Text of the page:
Conor McGregor stopped Donald Cerrone with a head kick and punches 40 seconds into the first round at UFC 246, announcing his return to mixed martial arts with his first victory since 2016.
The Irish former two-division champion returned from a three-year stretch of inactivity and outside-the-cage troubles with a performance that echoed his greatest fights during his unparalleled rise.
McGregor (22-4) floored Cerrone (36-14) only 20 seconds into the bout with a perfectly placed kick, and he mercilessly finished on the ground to the delight of a sellout crowd at T-Mobile Arena.
McGregor said: “It feels very good, I made history here. I set another record: I’m the first fighter in UFC history to secure knockout victories at featherweight, at lightweight and now at welterweight.
As for who he wants to fight next, McGregor said: “Any one of these little mouthy fools can get it. I like this weight division, I feel really good, it’s good going up and down.
“God willing I came out of here unscathed, I’m in shape, I don’t believe I’m there yet, I’ve still got work to do to get back to where I was.
“I’m going to party tonight and celebrate, spend time with my family and get back in the gym and train.”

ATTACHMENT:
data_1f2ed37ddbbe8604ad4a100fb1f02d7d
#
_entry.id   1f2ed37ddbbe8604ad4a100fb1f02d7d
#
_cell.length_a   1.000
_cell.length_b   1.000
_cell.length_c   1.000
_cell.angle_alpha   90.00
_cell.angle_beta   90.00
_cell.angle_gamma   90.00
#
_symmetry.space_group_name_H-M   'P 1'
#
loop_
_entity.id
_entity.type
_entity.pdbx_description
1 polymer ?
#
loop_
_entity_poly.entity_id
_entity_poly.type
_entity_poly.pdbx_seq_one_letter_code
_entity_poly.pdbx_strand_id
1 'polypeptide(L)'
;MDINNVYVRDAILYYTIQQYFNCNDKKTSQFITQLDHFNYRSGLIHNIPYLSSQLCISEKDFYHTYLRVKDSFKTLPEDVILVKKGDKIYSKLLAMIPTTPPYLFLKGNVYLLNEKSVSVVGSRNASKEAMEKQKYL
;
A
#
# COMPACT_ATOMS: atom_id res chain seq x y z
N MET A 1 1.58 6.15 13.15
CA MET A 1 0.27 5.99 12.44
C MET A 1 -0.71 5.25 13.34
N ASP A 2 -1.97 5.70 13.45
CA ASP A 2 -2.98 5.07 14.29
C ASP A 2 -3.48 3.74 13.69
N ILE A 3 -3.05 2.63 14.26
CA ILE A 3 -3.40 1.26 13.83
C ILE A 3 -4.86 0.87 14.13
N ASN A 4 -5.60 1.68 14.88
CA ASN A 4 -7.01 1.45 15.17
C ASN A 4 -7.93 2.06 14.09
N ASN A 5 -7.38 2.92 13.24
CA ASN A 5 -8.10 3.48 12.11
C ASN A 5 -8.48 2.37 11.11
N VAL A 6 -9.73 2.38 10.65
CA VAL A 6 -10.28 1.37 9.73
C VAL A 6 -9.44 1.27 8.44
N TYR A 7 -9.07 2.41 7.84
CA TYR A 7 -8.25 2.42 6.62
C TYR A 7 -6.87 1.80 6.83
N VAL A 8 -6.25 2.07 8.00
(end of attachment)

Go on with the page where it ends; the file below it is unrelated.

McGregor’s hand hadn’t been raised in victory since November 2016, when he stopped lightweight Eddie Alvarez to become the first fighter in UFC history to hold two championship belts simultaneously.
With his fame and fortune multiplying, McGregor fought only his boxing match with Floyd Mayweather in 2017, and he lost a one-sided UFC bout to lightweight champion Khabib Nurmagomedov in late 2018.
After a year of inactivity and trouble outside the cage, McGregor vowed to return to elite form in this bout against a fellow UFC veteran and stoppage specialist.
His dramatic victory over Cerrone indicated he’s on his way.
Cerrone is the winningest fighter in UFC history with 23 victories inside the octagon, a mark that reflects both his durability and commitment to an uncommonly busy schedule.
McGregor won 15 consecutive fights during a five-year run from low-profile shows in Dublin to the world’s biggest MMA events, stopping five straight elite UFC opponents with punches on the way up.